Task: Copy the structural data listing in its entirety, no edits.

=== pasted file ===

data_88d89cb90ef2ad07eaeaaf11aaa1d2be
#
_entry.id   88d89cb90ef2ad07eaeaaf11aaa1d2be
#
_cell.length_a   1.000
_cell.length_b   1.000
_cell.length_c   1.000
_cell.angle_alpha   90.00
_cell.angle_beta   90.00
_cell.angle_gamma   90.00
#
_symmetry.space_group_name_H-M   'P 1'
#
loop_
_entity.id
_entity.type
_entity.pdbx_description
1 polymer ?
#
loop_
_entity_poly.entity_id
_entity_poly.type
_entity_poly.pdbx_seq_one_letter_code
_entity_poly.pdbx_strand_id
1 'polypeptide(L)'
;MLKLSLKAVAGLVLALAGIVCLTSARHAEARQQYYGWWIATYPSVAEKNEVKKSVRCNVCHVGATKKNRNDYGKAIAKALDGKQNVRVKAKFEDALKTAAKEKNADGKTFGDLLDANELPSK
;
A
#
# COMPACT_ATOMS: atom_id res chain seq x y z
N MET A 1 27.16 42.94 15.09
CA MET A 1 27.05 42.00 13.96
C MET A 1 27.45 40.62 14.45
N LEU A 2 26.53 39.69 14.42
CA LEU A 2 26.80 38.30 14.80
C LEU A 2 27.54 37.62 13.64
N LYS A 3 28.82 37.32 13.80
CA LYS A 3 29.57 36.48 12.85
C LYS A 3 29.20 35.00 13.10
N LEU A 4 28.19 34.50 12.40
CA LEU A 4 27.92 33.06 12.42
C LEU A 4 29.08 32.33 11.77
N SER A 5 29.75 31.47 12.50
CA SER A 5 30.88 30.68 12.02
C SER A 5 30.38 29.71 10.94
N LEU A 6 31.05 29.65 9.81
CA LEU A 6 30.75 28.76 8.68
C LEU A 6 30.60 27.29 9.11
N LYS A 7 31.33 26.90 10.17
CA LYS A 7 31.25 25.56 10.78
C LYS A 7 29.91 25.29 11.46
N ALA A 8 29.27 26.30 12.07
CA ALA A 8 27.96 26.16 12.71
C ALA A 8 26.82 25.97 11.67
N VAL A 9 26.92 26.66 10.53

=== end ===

data_88d89cb90ef2ad07eaeaaf11aaa1d2be
#
_entry.id   88d89cb90ef2ad07eaeaaf11aaa1d2be
#
_cell.length_a   1.000
_cell.length_b   1.000
_cell.length_c   1.000
_cell.angle_alpha   90.00
_cell.angle_beta   90.00
_cell.angle_gamma   90.00
#
_symmetry.space_group_name_H-M   'P 1'
#
loop_
_entity.id
_entity.type
_entity.pdbx_description
1 polymer ?
#
loop_
_entity_poly.entity_id
_entity_poly.type
_entity_poly.pdbx_seq_one_letter_code
_entity_poly.pdbx_strand_id
1 'polypeptide(L)'
;MLKLSLKAVAGLVLALAGIVCLTSARHAEARQQYYGWWIATYPSVAEKNEVKKSVRCNVCHVGATKKNRNDYGKAIAKALDGKQNVRVKAKFEDALKTAAKEKNADGKTFGDLLDANELPSK
;
A
#
# COMPACT_ATOMS: atom_id res chain seq x y z
N MET A 1 27.16 42.94 15.09
CA MET A 1 27.05 42.00 13.96
C MET A 1 27.45 40.62 14.45
N LEU A 2 26.53 39.69 14.42
CA LEU A 2 26.80 38.30 14.80
C LEU A 2 27.54 37.62 13.64
N LYS A 3 28.82 37.32 13.80
CA LYS A 3 29.57 36.48 12.85
C LYS A 3 29.20 35.00 13.10
N LEU A 4 28.19 34.50 12.40
CA LEU A 4 27.92 33.06 12.42
C LEU A 4 29.08 32.33 11.77
N SER A 5 29.75 31.47 12.50
CA SER A 5 30.88 30.68 12.02
C SER A 5 30.38 29.71 10.94
N LEU A 6 31.05 29.65 9.81
CA LEU A 6 30.75 28.76 8.68
C LEU A 6 30.60 27.29 9.11
N LYS A 7 31.33 26.90 10.17
CA LYS A 7 31.25 25.56 10.78
C LYS A 7 29.91 25.29 11.46
N ALA A 8 29.27 26.30 12.07
CA ALA A 8 27.96 26.16 12.71
C ALA A 8 26.82 25.97 11.67
N VAL A 9 26.92 26.66 10.53